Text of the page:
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Technology and Culture 42.2 (2001) 338-340

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Book Review

The Silk Industry of Renaissance Venice

The Silk Industry of Renaissance Venice. By Luca Molà. Baltimore: Johns Hopkins University Press, 2000. Pp. xix+457. $48.

Luca Molà's book represents the first comprehensive study of the evolution of the silk industry of Renaissance Venice from a structural and technical perspective. In the first of three parts, Molà briefly surveys the spread of silk production in Italy and Northern Europe through the sixteenth century, paying special attention to the role of artisan migration in the dissemination of techniques. This is followed by the core argument on the dynamic growth of the silk industry in Venice and the flexible adjustments made by merchant entrepreneurs to the challenges of international trade and competition in the fifteenth and sixteenth centuries.

This second part logically opens with a discussion of the expanding Mediterranean commerce in the various grades of raw silk, designated by specific trade names, from Persia (imported through Syria and Palestine), Greece, the Balkans, Italy, and Spain. The primary distinction between these grades was based on the weight of the thread, which had a significant influence on the characteristics of the final product. Traditionally, "thick" silk, principally from Persia, had been used in the production of most luxury [End Page 338] fabrics. Medium-weight silk from Greece and the Balkans was used both for luxury fabrics and lighter satins and damasks. The explosive demand for these grades of silk in Northern Europe was reflected in Venetian trade regulations designed to preserve the city's intermediary role in the trade in Levantine raw silk. In contrast, by the sixteenth century it was the "thin" raw silk from Spain and Southern Italy and the thin warp thread (orsoglio) produced in the hydraulic mills of Bologna and the Venetian state that was in greatest demand among Italian producers.

This long-term trend in the silk trade parallels fundamental shifts within the industry. Beginning in the fifteenth century, Venetian entrepreneurs adopted new marketing strategies directed toward the export of lighter and less costly fabrics to the markets of East-Central Europe and the Ottoman Empire. The decision to introduce new varieties of cloth for designated groups of consumers is confirmed by weaving and dyeing regulations that permitted cheaper modes of dyeing and reductions in the density, weight, and dimensions of certain categories of Venetian silks that were destined for specific foreign markets. In effect, fabrics bearing standard brand names with widespread market recognition were subdivided into several classes or gradations of quality with distinctive trademarks. These included the velvets and other silks designated as a navigando or pro navigando produced for the Levant trade and the fabrics known as de fontego sold in the Fondaco dei Tedeschi to the merchants of Central Europe. In volume these categories outsold the more limited quantities of highest quality silk cloth (the so-called fabrics da parangon) and second quality fabrics (mezzani) with greater margins of profit.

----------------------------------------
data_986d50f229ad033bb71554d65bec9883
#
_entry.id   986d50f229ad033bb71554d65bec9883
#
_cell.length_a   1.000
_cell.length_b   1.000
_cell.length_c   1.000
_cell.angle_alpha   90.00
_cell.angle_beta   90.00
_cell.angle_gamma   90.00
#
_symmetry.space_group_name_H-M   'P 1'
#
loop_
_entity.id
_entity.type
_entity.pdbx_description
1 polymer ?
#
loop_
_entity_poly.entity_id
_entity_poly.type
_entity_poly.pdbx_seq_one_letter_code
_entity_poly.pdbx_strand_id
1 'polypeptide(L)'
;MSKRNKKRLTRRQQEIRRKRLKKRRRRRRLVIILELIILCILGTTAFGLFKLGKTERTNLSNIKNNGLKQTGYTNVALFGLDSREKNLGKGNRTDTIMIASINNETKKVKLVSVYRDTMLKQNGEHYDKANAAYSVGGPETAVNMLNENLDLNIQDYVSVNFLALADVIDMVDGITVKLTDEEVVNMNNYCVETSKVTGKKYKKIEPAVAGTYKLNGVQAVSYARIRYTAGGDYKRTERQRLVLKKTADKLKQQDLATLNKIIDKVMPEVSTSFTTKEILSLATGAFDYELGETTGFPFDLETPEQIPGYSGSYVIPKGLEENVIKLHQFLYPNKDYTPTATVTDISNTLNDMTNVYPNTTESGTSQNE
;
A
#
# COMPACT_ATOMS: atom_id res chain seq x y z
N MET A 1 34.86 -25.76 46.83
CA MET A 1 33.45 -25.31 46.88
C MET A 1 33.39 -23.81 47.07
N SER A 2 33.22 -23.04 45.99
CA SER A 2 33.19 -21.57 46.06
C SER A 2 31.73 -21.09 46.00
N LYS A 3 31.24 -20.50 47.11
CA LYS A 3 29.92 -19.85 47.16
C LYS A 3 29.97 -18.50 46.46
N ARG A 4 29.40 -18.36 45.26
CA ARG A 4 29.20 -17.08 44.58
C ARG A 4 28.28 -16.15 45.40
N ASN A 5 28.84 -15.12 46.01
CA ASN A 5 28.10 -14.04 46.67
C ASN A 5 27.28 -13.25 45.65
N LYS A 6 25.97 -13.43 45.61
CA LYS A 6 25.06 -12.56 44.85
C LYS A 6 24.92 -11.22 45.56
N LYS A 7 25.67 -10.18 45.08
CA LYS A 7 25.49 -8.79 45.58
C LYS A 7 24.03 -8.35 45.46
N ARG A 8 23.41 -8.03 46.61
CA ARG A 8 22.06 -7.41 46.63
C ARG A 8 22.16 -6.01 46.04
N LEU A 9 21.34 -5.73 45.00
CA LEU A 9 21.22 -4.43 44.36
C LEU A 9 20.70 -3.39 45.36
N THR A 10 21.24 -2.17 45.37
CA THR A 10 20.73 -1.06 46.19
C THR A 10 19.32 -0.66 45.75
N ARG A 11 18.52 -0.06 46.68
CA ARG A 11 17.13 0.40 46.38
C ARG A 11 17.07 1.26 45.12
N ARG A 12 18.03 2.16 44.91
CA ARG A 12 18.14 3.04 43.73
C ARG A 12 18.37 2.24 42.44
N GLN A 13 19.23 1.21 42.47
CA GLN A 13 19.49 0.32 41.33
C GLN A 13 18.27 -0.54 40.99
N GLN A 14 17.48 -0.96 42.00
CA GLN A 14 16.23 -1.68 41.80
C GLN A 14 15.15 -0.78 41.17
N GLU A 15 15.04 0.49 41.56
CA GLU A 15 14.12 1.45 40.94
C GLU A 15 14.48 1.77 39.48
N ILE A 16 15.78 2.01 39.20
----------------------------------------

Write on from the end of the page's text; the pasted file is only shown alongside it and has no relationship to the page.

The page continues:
As Molà indicates, the Venetian measures are consistent with evidence of similar strategies by silk and woolen merchants in other Italian cities who responded to increased competition by developing less expensive products designed to appeal to new buyers in Germany, Hungary, Poland, and the Ottoman Empire. Unfortunately, the Venetian evidence throws little light on the structure of demand and the evolution of fashion, taste, and color preferences among consumers in these developing urban societies.

Since the reduction of production costs was a primary consideration, Molà's survey of sixteenth-century patents designed to improve the various stages of silk processing is of particular interest. Most of the proposals dealt with modifications to the hydraulic spinning mill, which did see some cumulative improvements during this period. The rest were directed toward weaving, dyeing, and calendering of cloth in ways that affected the outward appearance of the finished product. Although the state was receptive to petitions from inventors, often contravening guild objections, the number of devices that were successfully adopted in this period was surprisingly low.

One area in which new techniques were employed was in commercial...


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